This paper empirically establishes the association between protean career attitude and perceived internal and external employability. The protean career concept may provide organizations with a valuable perspective in the evolution of careers. Valuable and protean talents place an emphasis on individuals’ core values, and while learning goals are meant to suit employer organizations, they may also establish opportunities that could cross-organizational boundaries.

Details

Career Development International, vol. 20 no. 7
Type: Research Article
ISSN: 1362-0436

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Article
Publication date: 31 August 2010

Baek‐Kyoo (Brian) Joo and Sunyoung Park

The purpose of this paper is to investigate the impact of personal characteristics (goal orientation) and contextual characteristics (organizational learning culture and…

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16681

Abstract

Purpose

The purpose of this paper is to investigate the impact of personal characteristics (goal orientation) and contextual characteristics (organizational learning culture and developmental feedback) on employees' career satisfaction, organizational commitment, and turnover intention.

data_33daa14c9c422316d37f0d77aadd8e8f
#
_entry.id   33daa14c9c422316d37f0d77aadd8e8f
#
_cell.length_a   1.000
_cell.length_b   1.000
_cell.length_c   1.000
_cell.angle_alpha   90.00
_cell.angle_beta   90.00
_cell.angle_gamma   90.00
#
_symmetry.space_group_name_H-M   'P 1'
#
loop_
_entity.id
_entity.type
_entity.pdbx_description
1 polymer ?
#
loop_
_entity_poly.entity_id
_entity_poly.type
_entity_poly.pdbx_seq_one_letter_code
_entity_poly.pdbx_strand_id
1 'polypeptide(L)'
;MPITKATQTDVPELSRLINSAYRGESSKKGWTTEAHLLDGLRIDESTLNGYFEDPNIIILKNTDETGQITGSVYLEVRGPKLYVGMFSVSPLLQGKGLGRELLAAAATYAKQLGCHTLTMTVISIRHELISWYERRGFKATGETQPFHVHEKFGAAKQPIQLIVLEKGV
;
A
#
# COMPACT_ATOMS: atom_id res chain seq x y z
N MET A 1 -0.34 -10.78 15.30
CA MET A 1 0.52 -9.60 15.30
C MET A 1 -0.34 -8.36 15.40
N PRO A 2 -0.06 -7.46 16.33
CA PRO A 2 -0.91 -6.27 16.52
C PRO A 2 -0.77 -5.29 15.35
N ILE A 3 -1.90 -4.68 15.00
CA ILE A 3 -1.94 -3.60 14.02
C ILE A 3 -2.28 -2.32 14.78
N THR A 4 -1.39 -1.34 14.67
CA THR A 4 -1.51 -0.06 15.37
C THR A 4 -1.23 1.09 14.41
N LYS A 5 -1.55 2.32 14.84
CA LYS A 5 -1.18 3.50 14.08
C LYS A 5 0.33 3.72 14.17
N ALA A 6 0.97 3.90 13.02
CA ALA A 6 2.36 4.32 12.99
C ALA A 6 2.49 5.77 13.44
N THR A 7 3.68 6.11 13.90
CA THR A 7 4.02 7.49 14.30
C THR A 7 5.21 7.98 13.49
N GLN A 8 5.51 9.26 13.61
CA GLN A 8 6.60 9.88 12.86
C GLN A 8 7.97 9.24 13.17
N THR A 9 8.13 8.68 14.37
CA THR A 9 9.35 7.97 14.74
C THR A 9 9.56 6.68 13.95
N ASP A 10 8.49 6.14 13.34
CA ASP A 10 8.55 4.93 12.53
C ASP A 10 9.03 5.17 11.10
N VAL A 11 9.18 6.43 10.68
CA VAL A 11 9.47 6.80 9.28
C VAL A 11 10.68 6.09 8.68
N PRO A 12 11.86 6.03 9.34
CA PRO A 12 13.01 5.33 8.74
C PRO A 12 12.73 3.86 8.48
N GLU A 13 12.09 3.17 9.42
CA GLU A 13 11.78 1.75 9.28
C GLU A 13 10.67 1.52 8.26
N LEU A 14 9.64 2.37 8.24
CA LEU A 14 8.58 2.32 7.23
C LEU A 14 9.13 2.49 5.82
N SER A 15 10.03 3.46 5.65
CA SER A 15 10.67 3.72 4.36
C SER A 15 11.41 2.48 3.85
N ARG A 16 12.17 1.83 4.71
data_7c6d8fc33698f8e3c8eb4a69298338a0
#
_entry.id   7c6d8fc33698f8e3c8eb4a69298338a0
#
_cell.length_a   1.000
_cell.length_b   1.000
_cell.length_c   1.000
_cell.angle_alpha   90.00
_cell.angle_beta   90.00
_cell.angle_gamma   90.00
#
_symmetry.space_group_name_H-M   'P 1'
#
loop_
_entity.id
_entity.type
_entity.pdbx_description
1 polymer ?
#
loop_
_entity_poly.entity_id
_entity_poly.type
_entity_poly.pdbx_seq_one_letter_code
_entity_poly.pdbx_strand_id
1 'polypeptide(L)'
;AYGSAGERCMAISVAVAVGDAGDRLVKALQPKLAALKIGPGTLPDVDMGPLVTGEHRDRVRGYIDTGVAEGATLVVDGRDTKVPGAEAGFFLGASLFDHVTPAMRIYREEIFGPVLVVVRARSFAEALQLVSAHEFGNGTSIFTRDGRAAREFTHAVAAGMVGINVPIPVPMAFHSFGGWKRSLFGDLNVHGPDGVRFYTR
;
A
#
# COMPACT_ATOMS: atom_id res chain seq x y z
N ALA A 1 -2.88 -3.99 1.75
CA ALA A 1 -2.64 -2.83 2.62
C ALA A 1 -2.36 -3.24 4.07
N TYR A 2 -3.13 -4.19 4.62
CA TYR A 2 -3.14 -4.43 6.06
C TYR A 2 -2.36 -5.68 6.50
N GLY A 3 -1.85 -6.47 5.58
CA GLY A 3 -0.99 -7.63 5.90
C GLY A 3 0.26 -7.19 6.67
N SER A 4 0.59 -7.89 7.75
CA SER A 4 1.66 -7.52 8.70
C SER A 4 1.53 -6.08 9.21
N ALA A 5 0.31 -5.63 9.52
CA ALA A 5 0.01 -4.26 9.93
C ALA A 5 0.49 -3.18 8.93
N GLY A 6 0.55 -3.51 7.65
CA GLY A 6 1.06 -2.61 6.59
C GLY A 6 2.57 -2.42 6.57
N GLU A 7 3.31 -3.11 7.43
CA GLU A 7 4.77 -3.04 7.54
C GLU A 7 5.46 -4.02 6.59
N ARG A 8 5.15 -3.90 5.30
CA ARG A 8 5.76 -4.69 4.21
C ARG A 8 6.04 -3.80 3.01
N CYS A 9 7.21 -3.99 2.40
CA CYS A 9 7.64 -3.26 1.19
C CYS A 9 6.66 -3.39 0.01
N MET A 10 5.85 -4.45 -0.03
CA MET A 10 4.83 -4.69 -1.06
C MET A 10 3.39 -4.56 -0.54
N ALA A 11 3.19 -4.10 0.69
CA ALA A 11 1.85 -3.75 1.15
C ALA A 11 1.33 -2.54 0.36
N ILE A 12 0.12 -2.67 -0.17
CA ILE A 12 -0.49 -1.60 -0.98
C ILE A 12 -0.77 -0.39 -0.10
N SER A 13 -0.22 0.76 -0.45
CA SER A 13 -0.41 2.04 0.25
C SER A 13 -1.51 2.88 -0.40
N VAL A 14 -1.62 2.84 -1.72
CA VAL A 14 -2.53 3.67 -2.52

Design/methodology/approach

Subjects were drawn from four Fortune Global 500 companies in Korea. Descriptive statistics and hierarchical multiple regression analyses were used to explain the variance in outcome variables.

Findings

The results indicate that career satisfaction is predicted by organizational learning culture and performance goal orientation. Organizational learning culture, developmental feedback, and learning goal orientation are the significant predictors of organizational commitment. Finally, organizational learning culture, career satisfaction, and organizational commitment turn out to be the predictors of turnover intention.

Practical implications

By enhancing organizational learning culture and by considering goal orientation, human resource development/organization development practitioners could play important roles in improving organizational commitment, in career satisfaction, and in decreasing turnover.

Originality/value

The theoretical contribution of this paper lies in its inclusive approach encompassing both the personal and contextual factors (such as organizational learning, leadership, and personality) on career and organizational commitment research. It is an interesting finding that while performance goal is associated with career satisfaction, learning goal orientation is related with organizational commitment.